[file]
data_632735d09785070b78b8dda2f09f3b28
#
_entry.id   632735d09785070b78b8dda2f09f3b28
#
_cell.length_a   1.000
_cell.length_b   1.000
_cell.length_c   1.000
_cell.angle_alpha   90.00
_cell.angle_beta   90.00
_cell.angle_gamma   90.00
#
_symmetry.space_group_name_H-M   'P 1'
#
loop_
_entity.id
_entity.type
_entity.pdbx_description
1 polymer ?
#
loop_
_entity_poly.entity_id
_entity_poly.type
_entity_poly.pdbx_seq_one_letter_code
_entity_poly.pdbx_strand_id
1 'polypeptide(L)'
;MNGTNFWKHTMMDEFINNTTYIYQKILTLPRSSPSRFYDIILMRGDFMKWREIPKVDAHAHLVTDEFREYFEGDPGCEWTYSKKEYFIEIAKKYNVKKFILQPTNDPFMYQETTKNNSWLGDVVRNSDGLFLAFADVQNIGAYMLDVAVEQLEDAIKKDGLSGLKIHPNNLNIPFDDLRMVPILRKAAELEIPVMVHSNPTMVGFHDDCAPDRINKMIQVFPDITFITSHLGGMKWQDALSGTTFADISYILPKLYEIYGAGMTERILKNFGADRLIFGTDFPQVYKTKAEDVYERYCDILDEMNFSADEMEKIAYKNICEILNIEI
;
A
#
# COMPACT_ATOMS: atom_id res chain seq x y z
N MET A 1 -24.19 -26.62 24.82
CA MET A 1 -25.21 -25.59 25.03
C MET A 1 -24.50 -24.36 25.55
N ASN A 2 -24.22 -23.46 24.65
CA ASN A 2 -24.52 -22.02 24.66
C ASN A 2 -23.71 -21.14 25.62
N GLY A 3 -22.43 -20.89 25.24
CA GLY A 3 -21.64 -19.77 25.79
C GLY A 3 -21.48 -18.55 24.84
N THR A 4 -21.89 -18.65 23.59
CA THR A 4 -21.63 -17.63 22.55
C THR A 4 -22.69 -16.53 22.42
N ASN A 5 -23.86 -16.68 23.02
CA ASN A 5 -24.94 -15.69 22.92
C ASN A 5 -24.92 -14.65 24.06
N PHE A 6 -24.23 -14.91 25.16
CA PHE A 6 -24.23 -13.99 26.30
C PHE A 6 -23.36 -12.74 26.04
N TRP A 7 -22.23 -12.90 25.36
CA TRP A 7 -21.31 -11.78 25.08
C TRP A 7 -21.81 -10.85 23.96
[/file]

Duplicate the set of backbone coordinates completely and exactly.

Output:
data_632735d09785070b78b8dda2f09f3b28
#
_entry.id   632735d09785070b78b8dda2f09f3b28
#
_cell.length_a   1.000
_cell.length_b   1.000
_cell.length_c   1.000
_cell.angle_alpha   90.00
_cell.angle_beta   90.00
_cell.angle_gamma   90.00
#
_symmetry.space_group_name_H-M   'P 1'
#
loop_
_entity.id
_entity.type
_entity.pdbx_description
1 polymer ?
#
loop_
_entity_poly.entity_id
_entity_poly.type
_entity_poly.pdbx_seq_one_letter_code
_entity_poly.pdbx_strand_id
1 'polypeptide(L)'
;MNGTNFWKHTMMDEFINNTTYIYQKILTLPRSSPSRFYDIILMRGDFMKWREIPKVDAHAHLVTDEFREYFEGDPGCEWTYSKKEYFIEIAKKYNVKKFILQPTNDPFMYQETTKNNSWLGDVVRNSDGLFLAFADVQNIGAYMLDVAVEQLEDAIKKDGLSGLKIHPNNLNIPFDDLRMVPILRKAAELEIPVMVHSNPTMVGFHDDCAPDRINKMIQVFPDITFITSHLGGMKWQDALSGTTFADISYILPKLYEIYGAGMTERILKNFGADRLIFGTDFPQVYKTKAEDVYERYCDILDEMNFSADEMEKIAYKNICEILNIEI
;
A
#
# COMPACT_ATOMS: atom_id res chain seq x y z
N MET A 1 -24.19 -26.62 24.82
CA MET A 1 -25.21 -25.59 25.03
C MET A 1 -24.50 -24.36 25.55
N ASN A 2 -24.22 -23.46 24.65
CA ASN A 2 -24.52 -22.02 24.66
C ASN A 2 -23.71 -21.14 25.62
N GLY A 3 -22.43 -20.89 25.24
CA GLY A 3 -21.64 -19.77 25.79
C GLY A 3 -21.48 -18.55 24.84
N THR A 4 -21.89 -18.65 23.59
CA THR A 4 -21.63 -17.63 22.55
C THR A 4 -22.69 -16.53 22.42
N ASN A 5 -23.86 -16.68 23.02
CA ASN A 5 -24.94 -15.69 22.92
C ASN A 5 -24.92 -14.65 24.06
N PHE A 6 -24.23 -14.91 25.16
CA PHE A 6 -24.23 -13.99 26.30
C PHE A 6 -23.36 -12.74 26.04
N TRP A 7 -22.23 -12.90 25.36
CA TRP A 7 -21.31 -11.78 25.08
C TRP A 7 -21.81 -10.85 23.96